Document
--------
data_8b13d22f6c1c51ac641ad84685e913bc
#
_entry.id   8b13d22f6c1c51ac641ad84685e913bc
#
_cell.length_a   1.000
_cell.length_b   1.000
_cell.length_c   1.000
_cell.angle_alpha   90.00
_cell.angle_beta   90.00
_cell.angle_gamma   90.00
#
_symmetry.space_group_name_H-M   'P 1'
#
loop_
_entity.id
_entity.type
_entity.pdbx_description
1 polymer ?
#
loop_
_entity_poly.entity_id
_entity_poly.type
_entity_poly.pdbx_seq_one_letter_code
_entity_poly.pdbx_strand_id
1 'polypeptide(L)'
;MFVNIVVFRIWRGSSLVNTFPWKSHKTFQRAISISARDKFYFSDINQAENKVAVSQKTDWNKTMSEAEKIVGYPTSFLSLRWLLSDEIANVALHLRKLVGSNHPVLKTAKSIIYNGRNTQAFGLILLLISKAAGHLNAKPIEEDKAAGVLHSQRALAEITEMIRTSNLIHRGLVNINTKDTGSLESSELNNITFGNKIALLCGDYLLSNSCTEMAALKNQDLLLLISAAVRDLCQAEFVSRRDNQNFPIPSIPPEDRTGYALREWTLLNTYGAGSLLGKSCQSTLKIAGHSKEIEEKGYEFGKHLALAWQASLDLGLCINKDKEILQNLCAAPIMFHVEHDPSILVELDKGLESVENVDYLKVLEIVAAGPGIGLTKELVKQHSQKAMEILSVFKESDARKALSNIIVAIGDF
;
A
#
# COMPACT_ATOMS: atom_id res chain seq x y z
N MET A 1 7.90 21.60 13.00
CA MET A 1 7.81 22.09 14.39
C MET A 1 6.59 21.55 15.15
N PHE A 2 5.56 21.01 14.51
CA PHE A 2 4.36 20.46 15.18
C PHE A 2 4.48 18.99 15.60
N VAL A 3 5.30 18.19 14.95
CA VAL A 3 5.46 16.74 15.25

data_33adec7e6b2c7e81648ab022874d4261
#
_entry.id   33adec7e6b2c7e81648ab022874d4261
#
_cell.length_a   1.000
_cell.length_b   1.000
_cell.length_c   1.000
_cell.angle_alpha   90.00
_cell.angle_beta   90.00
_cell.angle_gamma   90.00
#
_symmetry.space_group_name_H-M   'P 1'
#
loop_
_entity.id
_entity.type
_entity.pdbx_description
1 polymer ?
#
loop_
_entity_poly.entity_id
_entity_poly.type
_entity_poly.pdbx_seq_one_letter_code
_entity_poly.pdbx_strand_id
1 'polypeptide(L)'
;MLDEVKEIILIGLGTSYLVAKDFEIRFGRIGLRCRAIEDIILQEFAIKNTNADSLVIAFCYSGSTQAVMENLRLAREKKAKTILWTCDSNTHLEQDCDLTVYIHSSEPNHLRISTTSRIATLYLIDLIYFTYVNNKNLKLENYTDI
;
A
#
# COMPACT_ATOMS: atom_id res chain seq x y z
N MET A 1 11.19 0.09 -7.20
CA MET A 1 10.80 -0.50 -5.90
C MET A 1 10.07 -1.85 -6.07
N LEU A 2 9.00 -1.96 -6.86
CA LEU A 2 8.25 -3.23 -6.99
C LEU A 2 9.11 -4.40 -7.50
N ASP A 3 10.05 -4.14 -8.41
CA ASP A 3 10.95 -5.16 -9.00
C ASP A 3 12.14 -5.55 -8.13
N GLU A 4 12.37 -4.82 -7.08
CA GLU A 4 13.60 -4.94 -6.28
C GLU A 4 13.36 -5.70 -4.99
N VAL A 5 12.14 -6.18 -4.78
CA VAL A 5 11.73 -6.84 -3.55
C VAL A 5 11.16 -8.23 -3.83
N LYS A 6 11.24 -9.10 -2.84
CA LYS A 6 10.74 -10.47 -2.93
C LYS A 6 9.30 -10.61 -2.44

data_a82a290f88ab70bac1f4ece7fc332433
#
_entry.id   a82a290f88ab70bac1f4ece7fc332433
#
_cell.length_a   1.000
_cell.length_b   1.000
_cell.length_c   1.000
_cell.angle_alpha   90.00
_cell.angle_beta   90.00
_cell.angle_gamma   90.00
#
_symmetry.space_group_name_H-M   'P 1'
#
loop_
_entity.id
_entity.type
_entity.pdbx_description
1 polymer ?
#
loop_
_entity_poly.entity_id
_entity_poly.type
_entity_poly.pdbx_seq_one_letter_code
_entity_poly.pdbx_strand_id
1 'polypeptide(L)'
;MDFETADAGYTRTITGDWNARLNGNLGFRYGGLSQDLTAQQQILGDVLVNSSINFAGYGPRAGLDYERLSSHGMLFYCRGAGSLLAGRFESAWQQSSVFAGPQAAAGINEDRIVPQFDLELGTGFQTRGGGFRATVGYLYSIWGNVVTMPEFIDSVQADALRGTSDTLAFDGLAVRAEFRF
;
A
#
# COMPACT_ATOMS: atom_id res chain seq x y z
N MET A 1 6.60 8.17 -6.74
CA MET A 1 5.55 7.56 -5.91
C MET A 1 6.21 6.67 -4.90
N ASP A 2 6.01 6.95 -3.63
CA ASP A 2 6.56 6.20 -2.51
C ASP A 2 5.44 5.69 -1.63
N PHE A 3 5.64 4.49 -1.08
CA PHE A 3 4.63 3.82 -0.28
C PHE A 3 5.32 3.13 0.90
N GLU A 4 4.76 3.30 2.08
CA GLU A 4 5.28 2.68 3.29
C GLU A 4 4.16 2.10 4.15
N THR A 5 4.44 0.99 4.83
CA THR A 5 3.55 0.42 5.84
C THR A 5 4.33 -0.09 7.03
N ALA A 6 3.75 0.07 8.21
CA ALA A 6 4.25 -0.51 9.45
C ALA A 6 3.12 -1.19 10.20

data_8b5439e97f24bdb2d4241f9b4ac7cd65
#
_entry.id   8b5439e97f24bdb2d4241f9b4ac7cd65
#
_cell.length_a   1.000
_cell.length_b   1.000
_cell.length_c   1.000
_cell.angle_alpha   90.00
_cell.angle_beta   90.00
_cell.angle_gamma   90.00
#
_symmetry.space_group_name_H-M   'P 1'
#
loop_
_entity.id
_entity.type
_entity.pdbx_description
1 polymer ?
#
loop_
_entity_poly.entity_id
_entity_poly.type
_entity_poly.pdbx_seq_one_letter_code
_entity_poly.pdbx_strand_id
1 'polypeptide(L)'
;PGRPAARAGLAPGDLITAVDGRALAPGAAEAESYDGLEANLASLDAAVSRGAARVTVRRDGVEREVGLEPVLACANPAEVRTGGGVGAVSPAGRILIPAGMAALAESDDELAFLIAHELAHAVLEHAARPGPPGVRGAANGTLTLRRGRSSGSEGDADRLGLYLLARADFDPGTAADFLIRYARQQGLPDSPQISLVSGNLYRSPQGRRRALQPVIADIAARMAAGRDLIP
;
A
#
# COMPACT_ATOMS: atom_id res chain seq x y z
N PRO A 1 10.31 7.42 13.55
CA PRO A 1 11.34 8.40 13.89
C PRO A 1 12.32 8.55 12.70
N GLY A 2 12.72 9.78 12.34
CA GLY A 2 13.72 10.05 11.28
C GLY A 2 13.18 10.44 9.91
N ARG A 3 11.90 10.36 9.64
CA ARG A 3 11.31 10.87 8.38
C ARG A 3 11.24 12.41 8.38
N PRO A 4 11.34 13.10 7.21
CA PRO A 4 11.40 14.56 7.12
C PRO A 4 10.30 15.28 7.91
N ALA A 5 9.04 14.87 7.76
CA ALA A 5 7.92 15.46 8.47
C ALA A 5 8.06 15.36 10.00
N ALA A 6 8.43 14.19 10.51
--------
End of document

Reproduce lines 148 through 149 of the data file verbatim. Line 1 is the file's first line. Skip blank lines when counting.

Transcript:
loop_
_entity.id